Do you struggle to make a clear sound with your chords? Is the high E string always muted in your D, C, A and F chords? If so, I have the solution. Each of the following steps are accumulative, so should be applied at in order, and utilised simultaneously if appropriate.

Fret postions.

This is the easiest thing to diagnose. Whenever a chord doesn’t sound right, beginner students often strum harder, thinking that it will make the chord clearer. This is a great effort at problem solving, but will essentially only amplify the problem.

The first thing to check is your fret position.

It is a myth that our fingers should be placed in the middle of the fret. They should in fact be placed in the ‘corner’ of the fret to the right of your finger if you are a righty, and to the left of your finger if you are a lefty. Your finger should be placed against the fret wire, not on the fret wire. See beneath…

Don’t place your finger in the middle of the fret…
Place your finger in the ‘corner’ of the fret, against the fret wire!

The reason for this is because it is the actual fret wire that causes the string to make a sound. The more confidently the string is held against the fret, the more confident the sound.

Please don’t mistake my use of the word ‘confident’ for pressure. This is the next thing to check.

The Forgotten Finger.

Well, it is actually the thumb. It is easy to underestimate the importance of this digit, and positioning it incorrectly can cause a lot of problems.

The ideal position for the thumb is in the middle of the back of the guitar neck, pointing up towards the ceiling as though you are giving a ‘thumbs up’. If you have a guitar neck with a ‘skunk stripe’ running along the back of it (a’ la some Fender Stratocaster Guitars – largely Mexican and USA models), this stripe is the perfect starting point for guiding and monitoring your thumb position.

When positioned correctly, your wrist should fall beneath the neck of the guitar, opening up a gap between the backs of your fingers and the fretboard. This should also enable a much better use of the fingertips.

Avoid using your thumb over the guitar neck at first, especially if your chords sound dull and muted.
Instead, aim to position your thumb around half way down the back of the guitar neck.
This will help create more space for your fingers on the fretboard and enable better use of your finger tips. Overall you’ll develop a much stronger technique and a clearer sound!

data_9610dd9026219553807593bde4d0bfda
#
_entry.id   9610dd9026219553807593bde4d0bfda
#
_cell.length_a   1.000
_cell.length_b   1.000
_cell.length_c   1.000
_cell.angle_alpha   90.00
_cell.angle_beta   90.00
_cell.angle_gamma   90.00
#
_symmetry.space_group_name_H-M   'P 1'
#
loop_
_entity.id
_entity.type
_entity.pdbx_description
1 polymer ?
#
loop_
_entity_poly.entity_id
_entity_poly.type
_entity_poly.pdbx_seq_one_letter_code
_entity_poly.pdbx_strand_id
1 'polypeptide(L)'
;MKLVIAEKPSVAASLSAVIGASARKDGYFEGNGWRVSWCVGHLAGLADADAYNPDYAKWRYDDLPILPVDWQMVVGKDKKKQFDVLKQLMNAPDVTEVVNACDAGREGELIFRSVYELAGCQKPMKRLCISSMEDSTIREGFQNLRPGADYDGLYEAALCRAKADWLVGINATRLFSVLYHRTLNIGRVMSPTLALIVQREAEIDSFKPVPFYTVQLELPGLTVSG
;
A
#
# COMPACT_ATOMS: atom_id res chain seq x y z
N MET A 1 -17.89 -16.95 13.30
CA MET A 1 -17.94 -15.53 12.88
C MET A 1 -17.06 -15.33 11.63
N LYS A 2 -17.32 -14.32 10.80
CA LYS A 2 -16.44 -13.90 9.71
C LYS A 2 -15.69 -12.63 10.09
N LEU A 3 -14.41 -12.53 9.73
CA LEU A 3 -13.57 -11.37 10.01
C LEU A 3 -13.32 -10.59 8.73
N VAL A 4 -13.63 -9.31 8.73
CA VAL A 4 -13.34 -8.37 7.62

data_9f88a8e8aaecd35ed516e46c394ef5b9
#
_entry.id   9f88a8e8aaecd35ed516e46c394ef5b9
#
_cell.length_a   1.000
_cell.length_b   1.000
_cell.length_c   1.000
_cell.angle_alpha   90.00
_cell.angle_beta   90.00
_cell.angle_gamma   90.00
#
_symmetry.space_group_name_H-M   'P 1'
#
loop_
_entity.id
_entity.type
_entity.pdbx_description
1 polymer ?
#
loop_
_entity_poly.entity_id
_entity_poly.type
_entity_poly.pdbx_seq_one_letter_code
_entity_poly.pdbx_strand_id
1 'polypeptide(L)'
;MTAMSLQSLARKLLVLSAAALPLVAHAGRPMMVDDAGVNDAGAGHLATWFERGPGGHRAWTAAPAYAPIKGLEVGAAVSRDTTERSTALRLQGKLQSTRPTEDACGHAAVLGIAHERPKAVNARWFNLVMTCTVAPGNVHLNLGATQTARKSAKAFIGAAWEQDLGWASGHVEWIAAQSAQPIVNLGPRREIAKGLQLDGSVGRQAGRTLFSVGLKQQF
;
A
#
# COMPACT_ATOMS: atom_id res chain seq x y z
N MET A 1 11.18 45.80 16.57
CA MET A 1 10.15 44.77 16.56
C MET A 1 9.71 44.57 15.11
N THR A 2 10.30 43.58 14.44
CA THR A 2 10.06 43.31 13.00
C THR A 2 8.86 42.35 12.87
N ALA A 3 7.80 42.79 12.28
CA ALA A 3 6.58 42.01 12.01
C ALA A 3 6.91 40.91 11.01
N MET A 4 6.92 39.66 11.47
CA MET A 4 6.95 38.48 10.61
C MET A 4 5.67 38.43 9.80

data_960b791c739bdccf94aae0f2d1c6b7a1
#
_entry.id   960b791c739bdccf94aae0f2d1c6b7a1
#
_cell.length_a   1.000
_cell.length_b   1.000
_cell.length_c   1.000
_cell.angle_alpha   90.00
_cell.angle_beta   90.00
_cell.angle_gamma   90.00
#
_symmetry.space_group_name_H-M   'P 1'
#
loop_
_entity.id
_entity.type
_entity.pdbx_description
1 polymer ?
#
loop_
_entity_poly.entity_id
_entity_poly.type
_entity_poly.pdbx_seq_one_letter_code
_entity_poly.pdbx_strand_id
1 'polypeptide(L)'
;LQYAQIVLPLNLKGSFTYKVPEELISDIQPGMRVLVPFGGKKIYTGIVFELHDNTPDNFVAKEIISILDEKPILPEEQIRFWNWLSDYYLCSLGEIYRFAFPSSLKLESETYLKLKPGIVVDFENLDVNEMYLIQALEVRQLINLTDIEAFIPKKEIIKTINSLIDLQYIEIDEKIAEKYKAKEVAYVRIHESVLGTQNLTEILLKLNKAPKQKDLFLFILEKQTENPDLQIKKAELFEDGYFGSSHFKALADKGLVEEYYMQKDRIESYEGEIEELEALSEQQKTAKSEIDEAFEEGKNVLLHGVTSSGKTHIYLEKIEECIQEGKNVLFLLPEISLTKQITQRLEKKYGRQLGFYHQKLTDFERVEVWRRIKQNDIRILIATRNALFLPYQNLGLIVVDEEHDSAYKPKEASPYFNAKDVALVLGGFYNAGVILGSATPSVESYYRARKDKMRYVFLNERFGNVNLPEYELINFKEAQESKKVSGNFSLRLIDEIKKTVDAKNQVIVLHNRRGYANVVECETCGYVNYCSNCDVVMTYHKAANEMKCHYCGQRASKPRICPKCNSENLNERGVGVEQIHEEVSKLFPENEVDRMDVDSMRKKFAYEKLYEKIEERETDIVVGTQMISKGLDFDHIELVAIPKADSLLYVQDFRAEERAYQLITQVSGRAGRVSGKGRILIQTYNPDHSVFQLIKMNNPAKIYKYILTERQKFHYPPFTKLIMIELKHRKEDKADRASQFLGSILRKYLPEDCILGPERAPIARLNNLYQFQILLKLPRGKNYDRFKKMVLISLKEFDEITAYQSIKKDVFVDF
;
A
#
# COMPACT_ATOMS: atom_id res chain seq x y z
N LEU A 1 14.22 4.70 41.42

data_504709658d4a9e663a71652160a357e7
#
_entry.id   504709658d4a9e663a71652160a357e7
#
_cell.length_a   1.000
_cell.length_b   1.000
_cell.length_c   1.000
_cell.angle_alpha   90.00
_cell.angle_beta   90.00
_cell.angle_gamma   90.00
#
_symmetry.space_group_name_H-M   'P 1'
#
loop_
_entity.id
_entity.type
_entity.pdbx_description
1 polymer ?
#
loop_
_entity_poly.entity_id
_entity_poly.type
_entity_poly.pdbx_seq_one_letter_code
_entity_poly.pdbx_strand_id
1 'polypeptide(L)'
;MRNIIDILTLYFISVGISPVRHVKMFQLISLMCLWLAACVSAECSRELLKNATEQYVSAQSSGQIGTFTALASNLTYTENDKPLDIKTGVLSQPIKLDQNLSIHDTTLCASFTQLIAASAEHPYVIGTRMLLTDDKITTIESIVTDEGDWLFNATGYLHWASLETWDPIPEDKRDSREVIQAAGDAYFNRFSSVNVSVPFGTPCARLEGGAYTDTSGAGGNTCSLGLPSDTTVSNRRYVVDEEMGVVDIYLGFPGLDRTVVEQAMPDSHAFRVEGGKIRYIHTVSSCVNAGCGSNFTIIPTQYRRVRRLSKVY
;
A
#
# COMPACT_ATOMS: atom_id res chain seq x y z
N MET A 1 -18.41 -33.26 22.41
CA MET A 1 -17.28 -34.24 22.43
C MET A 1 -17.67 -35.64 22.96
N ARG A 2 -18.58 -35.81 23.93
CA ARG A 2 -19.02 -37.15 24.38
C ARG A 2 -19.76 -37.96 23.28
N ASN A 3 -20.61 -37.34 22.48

There are of course exceptions to this rule. Famous guitarists like Jimi Hendrix and Wilco Johnson would argue against what I’m saying here, because their playing styles involved using the thumb.

They would bend the thumb over the top of the fretboard to fret the low E string in certain chords! Plus, the thumb does have some uses when it comes to muting the low E string in chords like C whilst strumming.

Essentially, what I’m suggesting here is a starting point to develop your fretting technique, from which you can begin to explore developing your own style!


If you have tried putting your finger in the corner of the fret but you are still getting an unclear sound from your chord, it may be with experimenting with additional pressure.

I like to use a certain approach to this to find the optimum pressure for your chord, or indeed single notes. The approach is as follows…

Step 1 – Position your chord on the fretboard as though you are playing it, but relax your pressure on the fretboard whilst keeping the chord shape formed.

Step 2 – Gradually and evenly add pressure to the chord until the notes begin to ring out. As soon as you hear an even sound, stop applying additional pressure.

Step 3 – Enjoy how much less pressure you are now using!


As with all technical aspects of guitar playing, be careful not to expect consistent results immediately. If you are lucky, you may get immediate and repeatable results fairly quickly.

If on the other hand you are a mere mortal, like me, this approach will take time. consciousness and sensitivity to regularly apply to your playing until it is embedded in your muscle memory, and habitual.

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